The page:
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Morrigan's Cross

Nora Roberts


  It was the rain that made him think of the tale. The lash of it battered the windows, stormed the rooftops and blew its bitter breath under the doors.

  The damp ached in his bones even as he settled by the fire. Age sat heavily on him in the long, wet nights of autumn—and would sit heavier still, he knew, in the dark winter to come.

  The children were gathered, huddled on the floor, squeezed by twos and threes into chairs. Their faces were turned to his, expectant, for he’d promised them a story to chase boredom from a stormy day.

  He hadn’t intended to give them this one, not yet, for some were so young. And the tale was far from tender. But the rain whispered to him, hissing the words he’d yet to speak.

  Even a storyteller, perhaps especially a storyteller, had to listen.

  “I know a tale,” he began, and several of the children squirmed in anticipation. “It’s one of courage and cowardice, of blood and death, and of life. Of love and of loss.”

  “Are there monsters?” one of the youngest asked, with her blue eyes wide with gleeful fear.

  “There are always monsters,” the old man replied. “Just as there are always men who will join them, and men who will fight them.”

  “And women!” one of the older girls called out, and made him smile.

  “And women. Brave and true, devious and deadly. I have known both in my time. Now, this tale I tell you is from long ago. It has many beginnings, but only one end.”

  As the wind howled, the old man picked up his tea to wet his throat. The fire crackled, shot light across his face in a wash like gilded blood.

  “This is one beginning. In the last days of high summer, with lightning striking blue in a black sky, the sorcerer stood on a high cliff overlooking the raging sea.”

  Chapter 1

  Eire, the region of Chiarrai


  There was a storm in him, as black and vicious as that which bullied its way across the sea. It whipped inside his blood, outside in the air, battling within and without as he stood on the rain-slickened rock.

  The name of his storm was grief.

  It was grief that flashed in his eyes, as bold and as blue as those lightning strikes. And the rage from it spit from his fingertips, jagged red that split the air with thunderclaps that echoed like a thousand cannon shots.

  He thrust his staff high, shouted out the words of magic. The red bolts of his rage and the bitter blue of the storm clashed overhead in a war that sent those who could see scurrying into cottage and cave, latching door and window, gathering their children close to quake and quail as they prayed to the gods of their choosing.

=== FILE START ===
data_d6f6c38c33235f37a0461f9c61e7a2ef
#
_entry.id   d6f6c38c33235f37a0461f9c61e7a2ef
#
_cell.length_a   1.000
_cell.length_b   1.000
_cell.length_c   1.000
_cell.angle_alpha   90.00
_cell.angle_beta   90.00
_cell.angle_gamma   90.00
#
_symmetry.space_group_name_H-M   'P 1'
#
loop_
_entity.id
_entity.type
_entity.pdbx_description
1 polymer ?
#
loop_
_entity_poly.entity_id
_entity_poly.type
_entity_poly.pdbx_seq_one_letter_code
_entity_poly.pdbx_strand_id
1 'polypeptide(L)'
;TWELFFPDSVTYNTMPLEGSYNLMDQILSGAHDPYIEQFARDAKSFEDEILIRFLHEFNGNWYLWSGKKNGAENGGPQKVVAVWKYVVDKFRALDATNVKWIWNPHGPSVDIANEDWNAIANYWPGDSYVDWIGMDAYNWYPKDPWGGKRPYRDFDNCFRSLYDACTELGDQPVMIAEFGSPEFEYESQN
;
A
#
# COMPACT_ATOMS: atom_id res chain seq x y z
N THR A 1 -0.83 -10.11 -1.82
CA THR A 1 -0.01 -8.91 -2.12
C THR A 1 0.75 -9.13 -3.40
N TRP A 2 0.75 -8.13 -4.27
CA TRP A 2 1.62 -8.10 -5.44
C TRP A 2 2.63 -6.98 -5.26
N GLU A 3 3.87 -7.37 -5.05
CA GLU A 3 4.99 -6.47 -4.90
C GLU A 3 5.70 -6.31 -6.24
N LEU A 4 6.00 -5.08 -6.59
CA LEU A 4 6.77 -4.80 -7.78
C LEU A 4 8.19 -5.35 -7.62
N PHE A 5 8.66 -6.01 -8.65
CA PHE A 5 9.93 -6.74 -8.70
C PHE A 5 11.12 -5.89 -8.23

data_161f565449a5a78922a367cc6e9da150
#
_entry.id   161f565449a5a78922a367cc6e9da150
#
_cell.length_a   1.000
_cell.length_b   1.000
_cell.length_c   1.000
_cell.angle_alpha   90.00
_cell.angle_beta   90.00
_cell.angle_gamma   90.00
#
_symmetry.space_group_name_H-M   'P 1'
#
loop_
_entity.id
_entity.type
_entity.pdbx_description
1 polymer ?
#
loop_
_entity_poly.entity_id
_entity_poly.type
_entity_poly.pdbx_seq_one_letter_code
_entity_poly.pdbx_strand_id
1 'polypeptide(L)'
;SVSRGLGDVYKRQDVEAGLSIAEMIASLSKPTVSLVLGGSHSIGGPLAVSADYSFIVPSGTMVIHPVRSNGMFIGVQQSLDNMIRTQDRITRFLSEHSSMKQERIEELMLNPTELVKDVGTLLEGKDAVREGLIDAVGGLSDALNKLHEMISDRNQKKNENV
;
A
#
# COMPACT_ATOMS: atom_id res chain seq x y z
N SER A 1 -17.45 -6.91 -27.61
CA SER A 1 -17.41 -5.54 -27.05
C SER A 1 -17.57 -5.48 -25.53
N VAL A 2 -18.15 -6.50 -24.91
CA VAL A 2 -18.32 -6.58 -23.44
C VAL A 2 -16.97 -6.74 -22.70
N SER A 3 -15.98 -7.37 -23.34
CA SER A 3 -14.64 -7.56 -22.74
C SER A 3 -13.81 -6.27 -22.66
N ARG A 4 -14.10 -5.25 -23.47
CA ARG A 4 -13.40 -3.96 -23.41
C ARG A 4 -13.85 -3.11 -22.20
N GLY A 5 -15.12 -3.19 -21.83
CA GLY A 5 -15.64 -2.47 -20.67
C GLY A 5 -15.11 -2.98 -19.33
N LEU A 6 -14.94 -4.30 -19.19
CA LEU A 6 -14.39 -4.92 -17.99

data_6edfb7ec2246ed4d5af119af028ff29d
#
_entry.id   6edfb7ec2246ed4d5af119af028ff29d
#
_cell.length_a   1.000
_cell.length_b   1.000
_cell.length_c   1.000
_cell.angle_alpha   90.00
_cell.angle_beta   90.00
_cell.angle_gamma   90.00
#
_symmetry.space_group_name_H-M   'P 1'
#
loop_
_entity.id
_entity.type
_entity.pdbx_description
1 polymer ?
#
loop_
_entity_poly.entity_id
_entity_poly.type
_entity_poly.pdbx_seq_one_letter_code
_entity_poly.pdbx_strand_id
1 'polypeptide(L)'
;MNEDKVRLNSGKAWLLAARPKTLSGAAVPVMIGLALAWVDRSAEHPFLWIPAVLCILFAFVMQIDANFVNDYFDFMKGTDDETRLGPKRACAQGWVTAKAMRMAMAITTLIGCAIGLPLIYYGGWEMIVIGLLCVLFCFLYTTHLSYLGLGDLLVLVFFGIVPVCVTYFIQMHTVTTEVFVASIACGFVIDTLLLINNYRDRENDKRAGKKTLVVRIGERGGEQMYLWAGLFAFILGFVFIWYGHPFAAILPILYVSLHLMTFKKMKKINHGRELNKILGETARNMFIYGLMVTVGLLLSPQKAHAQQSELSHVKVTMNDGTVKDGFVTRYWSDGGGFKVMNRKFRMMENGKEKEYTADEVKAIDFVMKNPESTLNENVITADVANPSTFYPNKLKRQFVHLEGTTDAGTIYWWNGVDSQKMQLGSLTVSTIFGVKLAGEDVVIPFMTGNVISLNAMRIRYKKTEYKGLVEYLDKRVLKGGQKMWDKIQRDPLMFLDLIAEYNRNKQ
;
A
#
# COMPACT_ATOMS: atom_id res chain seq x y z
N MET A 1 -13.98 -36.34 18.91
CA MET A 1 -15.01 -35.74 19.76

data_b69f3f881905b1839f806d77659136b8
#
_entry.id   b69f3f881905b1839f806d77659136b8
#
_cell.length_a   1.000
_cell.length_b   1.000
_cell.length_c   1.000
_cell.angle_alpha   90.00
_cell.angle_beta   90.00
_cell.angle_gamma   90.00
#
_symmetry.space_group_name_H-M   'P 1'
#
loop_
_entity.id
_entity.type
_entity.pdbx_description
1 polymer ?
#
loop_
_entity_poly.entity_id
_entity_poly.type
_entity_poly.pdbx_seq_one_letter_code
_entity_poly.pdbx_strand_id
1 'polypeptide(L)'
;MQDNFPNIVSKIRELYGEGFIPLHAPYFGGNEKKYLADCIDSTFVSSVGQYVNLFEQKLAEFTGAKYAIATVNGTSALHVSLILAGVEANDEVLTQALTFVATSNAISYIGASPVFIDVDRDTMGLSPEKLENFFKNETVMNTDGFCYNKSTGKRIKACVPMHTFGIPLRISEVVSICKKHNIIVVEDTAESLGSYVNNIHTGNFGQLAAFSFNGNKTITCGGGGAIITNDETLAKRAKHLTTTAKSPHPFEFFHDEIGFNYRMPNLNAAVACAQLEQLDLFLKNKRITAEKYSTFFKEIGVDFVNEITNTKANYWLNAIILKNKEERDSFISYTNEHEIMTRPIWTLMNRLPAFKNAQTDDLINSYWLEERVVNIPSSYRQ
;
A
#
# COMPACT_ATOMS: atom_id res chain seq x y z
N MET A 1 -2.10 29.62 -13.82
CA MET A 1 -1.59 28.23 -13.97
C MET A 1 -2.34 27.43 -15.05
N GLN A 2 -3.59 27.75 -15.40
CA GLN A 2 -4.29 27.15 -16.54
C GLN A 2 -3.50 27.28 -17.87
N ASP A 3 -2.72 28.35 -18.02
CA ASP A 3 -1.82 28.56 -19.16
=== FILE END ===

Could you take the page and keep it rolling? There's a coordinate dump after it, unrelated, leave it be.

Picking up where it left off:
And in their raths, even the faeries trembled.

  Rock rang, and the water of the sea went black as the mouth of hell, and still he raged, and still he grieved. The rain that poured out of the wounded sky fell red as blood—and sizzled, burning on land, on sea, so that the air smelled of its boiling.

  It would be called, ever after, The Night of Sorrows, and those who dared speak of it spoke of the sorcerer who stood tall on the high cliff, with the bloody rain soaking his cloak, running down his lean face like death’s tears as he dared both heaven and hell.

  His name was Hoyt, and his family the Mac Cionaoith, who were said to be descended from Morrigan, faerie queen and goddess. His power was great, but still young as he was young. He wielded it now with a passion that gave no room to caution, to duty, to light. It was his sword and his lance.

  What he called in that terrible storm was death.

  While the wind shrieked, he turned, putting his back to the tumultuous sea. What he had called stood on the high ground. She—for she had been a woman once—smiled. Her beauty was impossible, and cold as winter. Her eyes were tenderly blue, her lips pink as rose petals, her skin milk white. When she spoke, her voice was music, a siren’s who had already called countless men to their doom.

  “You’re rash to seek me out. Are you impatient, Mac Cionaoith, for my kiss?”

  “You are what killed my brother?”

  “Death is…” Heedless of the rain, she pushed back her hood. “Complex. You are too young to understand its glories. What I gave him is a gift. Precious and powerful.”

  “You damned him.”

  “Oh.” She flicked a hand in the air. “Such a small price for eternity. The world is his now, and he takes whatever he wants. He knows more than you can dream of. He’s mine now, more than he was ever yours.”

  “Demon, his blood is on your hands, and by the goddess, I will destroy you.”

  She laughed, gaily, like a child promised a particular treat. “On my hands, in my throat. As mine is in his. He is like me now, a child of night and shadow. Will you also seek to destroy your own brother? Your twin?”

  The ground fog boiled black, folded away like silk as she waded through it. “I smell your power, and your grief, and your wonder. Now, on this place, I offer this gift to you. I will make you once more his twin, Hoyt of the Mac Cionaoiths. I will give you the death that is unending life.”